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|Title:||Motion and structure from image sequences|
|Doctoral Committee Chair(s):||Huang, Thomas S.|
|Department / Program:||Computer Science|
|Degree Granting Institution:||University of Illinois at Urbana-Champaign|
|Abstract:||Estimating motion and structure of the scene from image sequences is a very important and active research area in computer vision. The results of research have applications in vision-guided navigation, robot vision, 3-D object recognition and manipulation etc. Many theoretical results and new techniques developed may also apply to the related problems of other fields.
Computing the image displacement field, or matching two images is one of the difficult problems in motion analysis. A computational approach to image matching has been developed that uses multiple attributes associated with images to yield a generally overdetermined system of matching constraints, taking into account possible structural discontinuities and occlusions.
From the computed image displacement field, the next step is to compute the motion parameters and the structure of the scene. A two-step approach is introduced to solve the nonlinear optimization problem reliably and efficiently. The uniqueness of solution, robustness of the solution in the presence of noise, estimation of errors, dependency of the reliability of solution on motion, scene, and the parameters of image sensors have been investigated. It is analyzed that a batch processing technique (Levenberg-Marquardt nonlinear least-squares method) generally performs better than a sequential processing technique (iterated extended Kalman filtering) for nonlinear problems. For those problems where estimates are needed before all the data are acquired, a recursive batch processing technique has been developed to improve performance and computational efficiency. The performance of the motion estimation algorithm has essentially reached the Cramer-Rao bound.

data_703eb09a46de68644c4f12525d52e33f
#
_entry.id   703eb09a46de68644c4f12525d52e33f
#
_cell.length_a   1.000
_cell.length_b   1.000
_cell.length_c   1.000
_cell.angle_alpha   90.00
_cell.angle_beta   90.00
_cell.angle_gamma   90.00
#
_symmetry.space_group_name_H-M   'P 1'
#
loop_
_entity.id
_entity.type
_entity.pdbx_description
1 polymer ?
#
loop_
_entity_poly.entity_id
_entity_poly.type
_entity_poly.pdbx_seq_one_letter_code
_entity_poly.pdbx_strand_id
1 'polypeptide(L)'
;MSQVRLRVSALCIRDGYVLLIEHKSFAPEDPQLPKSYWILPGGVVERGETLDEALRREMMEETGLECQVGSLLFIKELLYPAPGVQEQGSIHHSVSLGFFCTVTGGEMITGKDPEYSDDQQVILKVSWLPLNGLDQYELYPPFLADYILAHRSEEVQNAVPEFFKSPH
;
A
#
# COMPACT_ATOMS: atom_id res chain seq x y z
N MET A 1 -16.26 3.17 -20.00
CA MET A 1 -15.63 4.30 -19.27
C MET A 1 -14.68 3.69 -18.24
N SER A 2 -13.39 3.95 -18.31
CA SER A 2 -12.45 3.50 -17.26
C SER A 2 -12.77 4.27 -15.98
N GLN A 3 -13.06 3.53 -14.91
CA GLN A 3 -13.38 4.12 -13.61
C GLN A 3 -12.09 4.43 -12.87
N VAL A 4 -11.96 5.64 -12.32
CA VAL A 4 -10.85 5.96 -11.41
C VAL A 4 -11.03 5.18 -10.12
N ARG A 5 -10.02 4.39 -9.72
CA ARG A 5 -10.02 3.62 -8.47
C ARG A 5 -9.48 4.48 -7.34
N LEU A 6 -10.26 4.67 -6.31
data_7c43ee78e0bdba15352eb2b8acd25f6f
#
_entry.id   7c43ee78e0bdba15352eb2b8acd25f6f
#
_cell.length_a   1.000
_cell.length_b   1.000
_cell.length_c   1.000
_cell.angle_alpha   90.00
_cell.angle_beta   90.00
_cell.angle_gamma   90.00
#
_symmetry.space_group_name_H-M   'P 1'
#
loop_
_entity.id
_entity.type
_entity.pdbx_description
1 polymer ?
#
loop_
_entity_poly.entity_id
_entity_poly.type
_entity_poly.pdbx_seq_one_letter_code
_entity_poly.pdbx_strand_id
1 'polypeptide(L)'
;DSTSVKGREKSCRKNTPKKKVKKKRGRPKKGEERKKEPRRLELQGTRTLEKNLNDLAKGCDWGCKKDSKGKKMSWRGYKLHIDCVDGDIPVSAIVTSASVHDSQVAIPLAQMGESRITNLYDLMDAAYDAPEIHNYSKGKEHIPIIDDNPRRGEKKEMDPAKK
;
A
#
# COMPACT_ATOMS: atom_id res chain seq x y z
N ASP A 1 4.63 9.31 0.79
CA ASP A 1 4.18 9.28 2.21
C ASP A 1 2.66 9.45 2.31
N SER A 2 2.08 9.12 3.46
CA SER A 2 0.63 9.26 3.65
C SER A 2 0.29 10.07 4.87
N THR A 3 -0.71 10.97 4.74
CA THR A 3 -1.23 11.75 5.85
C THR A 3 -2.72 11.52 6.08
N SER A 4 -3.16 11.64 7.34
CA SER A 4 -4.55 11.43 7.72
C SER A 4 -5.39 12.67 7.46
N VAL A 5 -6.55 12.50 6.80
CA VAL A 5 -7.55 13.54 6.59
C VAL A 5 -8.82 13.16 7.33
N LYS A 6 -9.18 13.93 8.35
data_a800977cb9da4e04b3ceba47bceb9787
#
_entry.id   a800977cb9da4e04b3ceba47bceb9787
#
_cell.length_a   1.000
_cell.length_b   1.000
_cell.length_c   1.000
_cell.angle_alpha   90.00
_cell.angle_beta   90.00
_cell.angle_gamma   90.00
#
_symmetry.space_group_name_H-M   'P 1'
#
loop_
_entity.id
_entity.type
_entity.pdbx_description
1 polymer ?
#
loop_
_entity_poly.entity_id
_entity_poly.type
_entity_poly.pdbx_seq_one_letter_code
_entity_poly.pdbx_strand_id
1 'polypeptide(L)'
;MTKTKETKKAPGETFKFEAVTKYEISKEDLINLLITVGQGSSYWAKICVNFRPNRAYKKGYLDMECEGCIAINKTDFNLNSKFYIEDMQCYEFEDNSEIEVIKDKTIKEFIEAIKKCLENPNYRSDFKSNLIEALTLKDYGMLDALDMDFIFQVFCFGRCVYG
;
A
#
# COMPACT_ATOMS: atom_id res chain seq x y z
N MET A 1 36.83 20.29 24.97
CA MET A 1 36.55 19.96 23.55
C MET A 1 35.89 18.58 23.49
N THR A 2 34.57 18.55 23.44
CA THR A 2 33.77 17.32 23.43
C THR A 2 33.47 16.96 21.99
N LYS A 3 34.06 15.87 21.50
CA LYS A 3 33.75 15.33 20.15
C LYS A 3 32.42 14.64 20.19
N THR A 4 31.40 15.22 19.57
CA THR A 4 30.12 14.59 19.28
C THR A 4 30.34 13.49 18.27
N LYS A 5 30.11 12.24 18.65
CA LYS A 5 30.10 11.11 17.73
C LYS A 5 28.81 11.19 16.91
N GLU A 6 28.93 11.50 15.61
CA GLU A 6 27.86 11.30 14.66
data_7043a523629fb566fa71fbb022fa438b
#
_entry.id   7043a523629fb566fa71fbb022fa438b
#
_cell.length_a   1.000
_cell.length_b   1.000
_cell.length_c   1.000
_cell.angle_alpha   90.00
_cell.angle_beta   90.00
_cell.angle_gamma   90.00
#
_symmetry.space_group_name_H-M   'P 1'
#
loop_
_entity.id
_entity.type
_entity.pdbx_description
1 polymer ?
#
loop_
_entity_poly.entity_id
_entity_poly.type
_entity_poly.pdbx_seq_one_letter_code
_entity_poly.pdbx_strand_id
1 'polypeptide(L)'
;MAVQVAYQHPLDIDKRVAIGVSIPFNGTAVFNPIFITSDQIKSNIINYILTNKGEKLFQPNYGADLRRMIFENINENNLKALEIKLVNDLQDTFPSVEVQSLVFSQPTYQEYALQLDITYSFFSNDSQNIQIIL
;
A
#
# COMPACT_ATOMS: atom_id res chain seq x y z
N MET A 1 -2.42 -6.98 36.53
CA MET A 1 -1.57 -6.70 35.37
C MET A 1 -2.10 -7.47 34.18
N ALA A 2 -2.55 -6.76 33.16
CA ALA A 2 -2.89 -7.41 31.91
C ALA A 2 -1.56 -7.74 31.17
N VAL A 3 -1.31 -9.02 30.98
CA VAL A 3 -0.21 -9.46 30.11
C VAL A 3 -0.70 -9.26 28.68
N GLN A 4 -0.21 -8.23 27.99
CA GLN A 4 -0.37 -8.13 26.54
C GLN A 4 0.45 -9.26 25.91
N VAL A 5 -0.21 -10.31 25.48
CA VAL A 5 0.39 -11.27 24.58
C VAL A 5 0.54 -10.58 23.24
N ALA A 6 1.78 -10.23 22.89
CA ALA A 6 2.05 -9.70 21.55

The algorithm has been applied to real world scenes with depth discontinuities and occlusions to compute motion parameters, dense depth maps and occlusion maps, from two images taken at different unknown positions and orientations relative to the scene. The standard discrepancy between the projection of the inferred 3-D scene and the actually observed projection is as small as one half of a pixel.
Other problems investigated include: (1) motion and structure from point correspondences for planar scenes. (2) motion and structure from line correspondences. (3) dynamic motion estimation and prediction from long image sequences.
|Rights Information:||Copyright 1989 Weng, Juyang|
|Date Available in IDEALS:||2011-05-07|
|Identifier in Online Catalog:||AAI8916320|